If anything, these tweets will make you feel way better about your relationship status. With Valentine's Day coming up, Jimmy
In recent years, there's been a flurry of research examining how romance blossoms and wilts on Facebook, perhaps because
The fake profiles had different levels of relationship "disclosure." For instance: "We didn’t assess why those who over-disclose
Facebook's "Ask" button displayed next to a blank "Relationship Status" field. This is the notification you will receive
"We actually broke up." This is the inevitable response you will have to give for weeks, months, possibly even years after you and your significant other part ways.
Coombs noted that the app is meant more as a "utility" for users to gain insights about the friends they might be interested
As Slate points out, if there are going to be apps that encourage couples to have digital scrapbooks of their relationships
Posting your first kiss and details of your romantic life on social media sites is no longer considered exploitative. It's actually expected. But where do you draw the line between kiss-and-tell and kiss-and-post?
After talking about it more it with my friend, I began to recognize the overwhelming number of ways Facebook can cause relationship-related frustration for a person.
We get it: you're engaged, you're happy, and you want to tell the world. Who can blame you for that? In the age of social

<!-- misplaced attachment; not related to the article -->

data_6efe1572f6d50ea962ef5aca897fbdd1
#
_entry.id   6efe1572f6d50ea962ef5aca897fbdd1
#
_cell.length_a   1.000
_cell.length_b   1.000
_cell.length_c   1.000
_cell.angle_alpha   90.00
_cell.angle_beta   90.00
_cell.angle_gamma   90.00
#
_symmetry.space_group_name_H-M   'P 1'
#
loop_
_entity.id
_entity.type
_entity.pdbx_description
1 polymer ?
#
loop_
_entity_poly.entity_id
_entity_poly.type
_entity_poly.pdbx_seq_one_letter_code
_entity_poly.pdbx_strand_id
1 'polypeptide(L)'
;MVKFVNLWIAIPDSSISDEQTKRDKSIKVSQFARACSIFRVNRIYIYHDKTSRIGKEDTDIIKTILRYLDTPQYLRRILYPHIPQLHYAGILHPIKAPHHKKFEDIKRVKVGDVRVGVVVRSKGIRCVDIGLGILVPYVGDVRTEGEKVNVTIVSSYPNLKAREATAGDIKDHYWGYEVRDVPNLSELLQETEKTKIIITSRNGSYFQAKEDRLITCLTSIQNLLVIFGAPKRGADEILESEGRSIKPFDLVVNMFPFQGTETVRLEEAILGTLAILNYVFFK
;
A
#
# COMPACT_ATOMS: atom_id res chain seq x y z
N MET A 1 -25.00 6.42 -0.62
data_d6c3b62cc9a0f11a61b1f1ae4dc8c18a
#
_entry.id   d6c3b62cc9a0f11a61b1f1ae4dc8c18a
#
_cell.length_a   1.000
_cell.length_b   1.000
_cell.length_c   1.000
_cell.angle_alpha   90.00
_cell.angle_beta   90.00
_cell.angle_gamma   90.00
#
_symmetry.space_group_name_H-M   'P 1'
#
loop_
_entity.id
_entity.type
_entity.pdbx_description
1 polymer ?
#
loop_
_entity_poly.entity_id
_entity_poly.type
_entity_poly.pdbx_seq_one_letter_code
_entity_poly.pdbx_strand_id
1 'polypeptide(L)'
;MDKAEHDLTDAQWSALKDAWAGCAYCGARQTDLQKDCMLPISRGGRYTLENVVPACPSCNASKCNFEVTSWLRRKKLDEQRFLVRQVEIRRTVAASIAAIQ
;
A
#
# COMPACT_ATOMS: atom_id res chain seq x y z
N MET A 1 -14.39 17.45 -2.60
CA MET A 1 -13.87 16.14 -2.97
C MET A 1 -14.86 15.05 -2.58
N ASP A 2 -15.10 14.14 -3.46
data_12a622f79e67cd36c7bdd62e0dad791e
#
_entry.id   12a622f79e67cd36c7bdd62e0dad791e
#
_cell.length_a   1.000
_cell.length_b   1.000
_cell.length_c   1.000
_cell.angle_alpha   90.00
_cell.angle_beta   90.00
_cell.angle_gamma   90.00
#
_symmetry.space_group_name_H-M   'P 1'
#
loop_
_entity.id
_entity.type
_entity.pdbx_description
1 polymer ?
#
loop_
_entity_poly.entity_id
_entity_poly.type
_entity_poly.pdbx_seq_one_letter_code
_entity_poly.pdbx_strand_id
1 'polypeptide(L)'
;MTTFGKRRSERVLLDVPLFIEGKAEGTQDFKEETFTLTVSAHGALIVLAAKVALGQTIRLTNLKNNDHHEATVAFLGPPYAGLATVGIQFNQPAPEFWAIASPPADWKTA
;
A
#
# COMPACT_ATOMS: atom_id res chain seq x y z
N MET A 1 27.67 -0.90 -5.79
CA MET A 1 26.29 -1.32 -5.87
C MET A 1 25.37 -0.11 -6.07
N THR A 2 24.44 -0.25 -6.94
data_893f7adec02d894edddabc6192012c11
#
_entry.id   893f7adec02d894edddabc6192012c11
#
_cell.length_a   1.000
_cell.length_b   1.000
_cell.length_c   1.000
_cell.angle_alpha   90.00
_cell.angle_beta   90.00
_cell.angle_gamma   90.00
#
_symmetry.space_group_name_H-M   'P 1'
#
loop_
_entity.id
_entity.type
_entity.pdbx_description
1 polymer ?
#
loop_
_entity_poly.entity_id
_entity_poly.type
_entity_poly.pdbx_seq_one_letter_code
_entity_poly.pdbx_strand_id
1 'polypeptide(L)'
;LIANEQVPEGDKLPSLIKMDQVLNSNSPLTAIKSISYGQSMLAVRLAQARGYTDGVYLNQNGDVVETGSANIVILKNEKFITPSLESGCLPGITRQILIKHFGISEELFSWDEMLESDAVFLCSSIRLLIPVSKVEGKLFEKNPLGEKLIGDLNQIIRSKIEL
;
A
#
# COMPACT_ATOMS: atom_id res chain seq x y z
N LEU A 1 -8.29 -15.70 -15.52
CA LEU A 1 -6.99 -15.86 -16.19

Three out of four singles said having a first date on Valentine's was OK, maybe even romantic. Follow LA Weekly on Twitter
I couldn't wait to declare our love for each other by sharing it with the world on Facebook (because how else does one declare their love if not through social media?)! He wasn't into it. I panicked.
The practice has become ubiquitous enough among young people that the Boston Public Health Commission even organized a class
I turned to my Facebook author page to see how these rules are evolving and was surprised to find a nearly unanimous bias against disclosing any relationship info at all to your "friends" -- especially among those 30 or older.
Don't get me wrong, there are any number of things in the world that are legitimately complicated -- multidimensional string theory, Middle East peace, a Charlie Sheen tox screen -- but a healthy relationship is definitely not.
By Tracy Clark-Flory Salon When you think of a successful woman in her 30s clicking through Facebook photos of her high school
We opened up our phones, sent text messages to friends and family, and changed our Facebook relationship status to "engaged." In retrospect this was the worst idea I've had in years.
Is changing your Facebook status to "in a relationship" a new step in a couple's evolution?